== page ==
There are 168 schools that have an International Baccalaureate (IB) Career-Related Programme (CP) in the United States, and five of them are in Wisconsin. Reagan High School in Milwaukee, where I’m an assistant principal, is the only school in the state to offer an education pathway for students as part of this program.

Sato is NASSP’s 2023 National Assistant Principal of the Year. PHOTOS BY LIFETOUCH

In response to teacher shortages and a lack of diverse teaching candidates, Reagan started the CP education pathway in 2021 with the hope of developing more teachers and reinvesting in the Milwaukee community. Reagan became an authorized CP school in the spring of 2013, and besides education, offers two other career pathways for students: health science and information technology.

This fall, alumni from the first cohort of students in our CP education pathway enrolled in their first year of college. It’s too soon to say if our 20 CP education graduates will return to teach in Milwaukee, or possibly teach as alumni back at Reagan, but I am very excited to see the trajectory they choose. At Reagan, we have hired four alumni as teachers or paraprofessionals in the last few years. I hope one day we can hire alumni of our CP education pathway, too.

One reason alumni make a natural fit as staff at Reagan is because they understand the culture and climate of the school. Graduates have gone through the IB Programme as students, so they understand the personal and academic expectations. They are also familiar with the school culture and the community and can relate to students at a much more personal level through shared experiences. When alumni come back to teach, it shows they’re invested in the city of Milwaukee, and they’re invested in our high school.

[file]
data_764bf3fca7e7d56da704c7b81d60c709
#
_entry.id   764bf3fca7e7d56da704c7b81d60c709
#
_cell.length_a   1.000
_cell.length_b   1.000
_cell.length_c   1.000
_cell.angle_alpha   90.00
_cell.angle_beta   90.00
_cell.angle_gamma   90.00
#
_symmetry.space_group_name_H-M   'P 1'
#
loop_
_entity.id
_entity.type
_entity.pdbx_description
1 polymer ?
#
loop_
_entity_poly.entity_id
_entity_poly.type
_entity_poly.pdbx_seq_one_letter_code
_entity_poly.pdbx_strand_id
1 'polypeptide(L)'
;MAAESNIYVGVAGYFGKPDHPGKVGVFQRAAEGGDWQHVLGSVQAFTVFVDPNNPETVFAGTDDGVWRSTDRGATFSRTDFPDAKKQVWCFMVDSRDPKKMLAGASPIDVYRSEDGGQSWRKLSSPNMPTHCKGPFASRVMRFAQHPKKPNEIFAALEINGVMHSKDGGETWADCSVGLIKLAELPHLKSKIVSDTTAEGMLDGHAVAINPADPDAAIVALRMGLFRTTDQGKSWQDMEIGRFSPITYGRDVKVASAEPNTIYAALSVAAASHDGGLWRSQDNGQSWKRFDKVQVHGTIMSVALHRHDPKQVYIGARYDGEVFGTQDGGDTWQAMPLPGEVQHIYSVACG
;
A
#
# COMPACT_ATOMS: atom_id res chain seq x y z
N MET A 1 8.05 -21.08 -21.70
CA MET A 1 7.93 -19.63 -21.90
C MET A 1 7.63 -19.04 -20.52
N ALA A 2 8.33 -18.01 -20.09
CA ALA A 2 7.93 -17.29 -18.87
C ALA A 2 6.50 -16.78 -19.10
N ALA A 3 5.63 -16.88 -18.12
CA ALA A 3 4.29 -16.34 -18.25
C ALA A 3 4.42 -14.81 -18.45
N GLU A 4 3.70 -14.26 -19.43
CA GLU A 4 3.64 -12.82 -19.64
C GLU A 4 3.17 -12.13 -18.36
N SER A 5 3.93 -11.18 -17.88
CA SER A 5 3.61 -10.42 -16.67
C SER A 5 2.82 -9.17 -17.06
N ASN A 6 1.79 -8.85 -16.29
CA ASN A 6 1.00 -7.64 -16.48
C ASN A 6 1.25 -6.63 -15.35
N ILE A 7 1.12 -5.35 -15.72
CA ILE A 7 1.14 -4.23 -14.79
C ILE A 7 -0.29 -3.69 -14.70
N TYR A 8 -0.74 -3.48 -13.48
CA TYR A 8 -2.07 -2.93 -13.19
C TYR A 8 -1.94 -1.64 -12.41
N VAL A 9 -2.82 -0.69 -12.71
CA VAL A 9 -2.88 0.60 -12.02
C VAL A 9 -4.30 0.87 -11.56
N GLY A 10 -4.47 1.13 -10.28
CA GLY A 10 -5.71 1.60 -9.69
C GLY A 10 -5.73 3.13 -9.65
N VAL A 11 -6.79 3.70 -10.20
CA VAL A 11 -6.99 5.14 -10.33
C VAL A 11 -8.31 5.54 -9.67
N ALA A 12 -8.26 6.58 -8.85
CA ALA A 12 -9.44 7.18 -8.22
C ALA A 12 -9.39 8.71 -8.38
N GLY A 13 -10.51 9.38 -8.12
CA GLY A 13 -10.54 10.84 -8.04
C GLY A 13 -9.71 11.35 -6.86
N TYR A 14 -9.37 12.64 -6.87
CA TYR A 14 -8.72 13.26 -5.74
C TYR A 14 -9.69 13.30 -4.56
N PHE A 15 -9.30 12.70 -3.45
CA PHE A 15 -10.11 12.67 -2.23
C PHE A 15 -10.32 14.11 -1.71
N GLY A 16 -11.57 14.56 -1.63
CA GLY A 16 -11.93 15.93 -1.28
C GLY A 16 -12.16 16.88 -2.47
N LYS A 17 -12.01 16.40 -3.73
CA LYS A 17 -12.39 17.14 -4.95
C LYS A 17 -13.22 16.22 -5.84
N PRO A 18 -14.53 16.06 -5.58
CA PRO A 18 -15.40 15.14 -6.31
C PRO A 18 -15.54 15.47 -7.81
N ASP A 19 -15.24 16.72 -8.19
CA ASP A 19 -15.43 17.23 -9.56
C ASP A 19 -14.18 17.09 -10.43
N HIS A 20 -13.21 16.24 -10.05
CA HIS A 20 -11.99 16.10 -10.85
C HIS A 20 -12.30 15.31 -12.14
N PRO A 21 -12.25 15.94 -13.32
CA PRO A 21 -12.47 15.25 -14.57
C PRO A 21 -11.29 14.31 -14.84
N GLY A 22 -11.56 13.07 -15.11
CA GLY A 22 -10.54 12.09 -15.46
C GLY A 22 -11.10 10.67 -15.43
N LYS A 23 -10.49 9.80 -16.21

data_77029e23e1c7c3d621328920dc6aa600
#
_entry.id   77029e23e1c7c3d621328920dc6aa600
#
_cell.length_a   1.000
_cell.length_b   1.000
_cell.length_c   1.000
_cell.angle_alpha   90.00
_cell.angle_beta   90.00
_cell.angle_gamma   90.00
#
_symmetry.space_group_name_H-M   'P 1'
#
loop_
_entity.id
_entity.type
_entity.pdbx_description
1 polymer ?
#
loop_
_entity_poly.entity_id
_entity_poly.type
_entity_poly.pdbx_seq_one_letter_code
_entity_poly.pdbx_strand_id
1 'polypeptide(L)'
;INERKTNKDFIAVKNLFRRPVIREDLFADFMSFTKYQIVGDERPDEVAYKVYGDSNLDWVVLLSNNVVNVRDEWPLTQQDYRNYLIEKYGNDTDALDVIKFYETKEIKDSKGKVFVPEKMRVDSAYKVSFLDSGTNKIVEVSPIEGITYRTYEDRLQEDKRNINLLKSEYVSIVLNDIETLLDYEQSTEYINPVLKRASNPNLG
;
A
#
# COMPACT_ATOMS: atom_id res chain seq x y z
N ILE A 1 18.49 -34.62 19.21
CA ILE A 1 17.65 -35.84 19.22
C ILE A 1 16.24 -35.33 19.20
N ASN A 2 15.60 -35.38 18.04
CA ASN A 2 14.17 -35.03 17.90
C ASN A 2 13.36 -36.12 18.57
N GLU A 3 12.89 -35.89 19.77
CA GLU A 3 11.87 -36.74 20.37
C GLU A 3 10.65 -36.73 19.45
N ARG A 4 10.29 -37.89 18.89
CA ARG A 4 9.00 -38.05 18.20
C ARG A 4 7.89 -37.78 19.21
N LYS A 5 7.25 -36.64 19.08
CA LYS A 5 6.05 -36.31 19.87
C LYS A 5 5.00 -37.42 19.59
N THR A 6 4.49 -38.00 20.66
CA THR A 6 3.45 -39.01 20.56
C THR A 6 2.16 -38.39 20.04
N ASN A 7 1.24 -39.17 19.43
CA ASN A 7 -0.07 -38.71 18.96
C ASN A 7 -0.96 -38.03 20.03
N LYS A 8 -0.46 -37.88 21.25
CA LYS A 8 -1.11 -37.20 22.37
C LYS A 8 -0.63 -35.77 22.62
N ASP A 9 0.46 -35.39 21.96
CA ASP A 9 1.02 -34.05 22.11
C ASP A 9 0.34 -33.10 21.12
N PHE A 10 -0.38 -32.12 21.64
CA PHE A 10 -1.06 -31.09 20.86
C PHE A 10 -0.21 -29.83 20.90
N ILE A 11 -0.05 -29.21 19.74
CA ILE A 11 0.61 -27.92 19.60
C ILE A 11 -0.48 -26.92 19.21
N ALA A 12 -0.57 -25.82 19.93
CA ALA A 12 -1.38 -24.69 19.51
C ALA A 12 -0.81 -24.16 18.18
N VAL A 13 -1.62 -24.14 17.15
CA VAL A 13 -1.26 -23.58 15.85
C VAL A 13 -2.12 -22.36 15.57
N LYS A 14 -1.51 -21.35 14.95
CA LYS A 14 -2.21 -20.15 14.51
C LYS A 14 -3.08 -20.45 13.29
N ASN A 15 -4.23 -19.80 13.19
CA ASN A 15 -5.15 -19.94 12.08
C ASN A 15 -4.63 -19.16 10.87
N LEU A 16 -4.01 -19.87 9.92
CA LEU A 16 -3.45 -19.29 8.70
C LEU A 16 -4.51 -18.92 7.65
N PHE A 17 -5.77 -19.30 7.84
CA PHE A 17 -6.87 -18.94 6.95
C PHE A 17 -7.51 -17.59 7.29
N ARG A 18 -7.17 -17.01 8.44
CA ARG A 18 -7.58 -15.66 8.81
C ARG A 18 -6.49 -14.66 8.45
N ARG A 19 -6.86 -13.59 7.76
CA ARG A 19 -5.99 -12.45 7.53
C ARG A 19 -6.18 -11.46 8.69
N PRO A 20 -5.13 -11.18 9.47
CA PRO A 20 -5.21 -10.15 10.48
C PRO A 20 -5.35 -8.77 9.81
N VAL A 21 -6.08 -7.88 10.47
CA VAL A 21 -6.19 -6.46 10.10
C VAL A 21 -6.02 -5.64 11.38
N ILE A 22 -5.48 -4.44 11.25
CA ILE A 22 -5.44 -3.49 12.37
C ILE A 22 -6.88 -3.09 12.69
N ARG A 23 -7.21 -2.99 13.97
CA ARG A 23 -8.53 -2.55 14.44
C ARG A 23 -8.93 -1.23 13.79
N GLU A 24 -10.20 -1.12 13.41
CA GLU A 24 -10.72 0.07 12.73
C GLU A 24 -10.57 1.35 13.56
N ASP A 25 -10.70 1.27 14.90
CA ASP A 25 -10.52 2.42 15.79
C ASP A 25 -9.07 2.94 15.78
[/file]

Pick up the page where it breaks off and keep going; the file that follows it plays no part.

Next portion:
High-Quality Teaching Candidates

Through this program, we’ve been able to create a clear pathway for current high school students to become teachers within the city of Milwaukee. The pathway provides students with real-world experience at a local IB elementary school and allows them to earn college credits while in high school.

High school is the ideal time to get students thinking about careers, and in our case, taking classes related to specific careers. We hope that the education pathway we’ve created will spark students’ interest in becoming teachers. The program also includes about 70% of students of color—which mirrors our school’s demographics as a whole.

Our vision was to create an education pipeline connecting Reagan’s high-achieving students to a long-term teaching career, which will diversify and increase the education workforce in the city. This pathway established in partnership with the University of Wisconsin-Milwaukee (UWM), enables Reagan students to earn education college credits in courses taught by Reagan teachers.

The partnership with UWM has been essential, and the credits the students earn can transfer to other universities, giving them more flexibility. For many of our students, 60% of whom come from low-income families, where they go to college depends in large part on financial aid and scholarship money.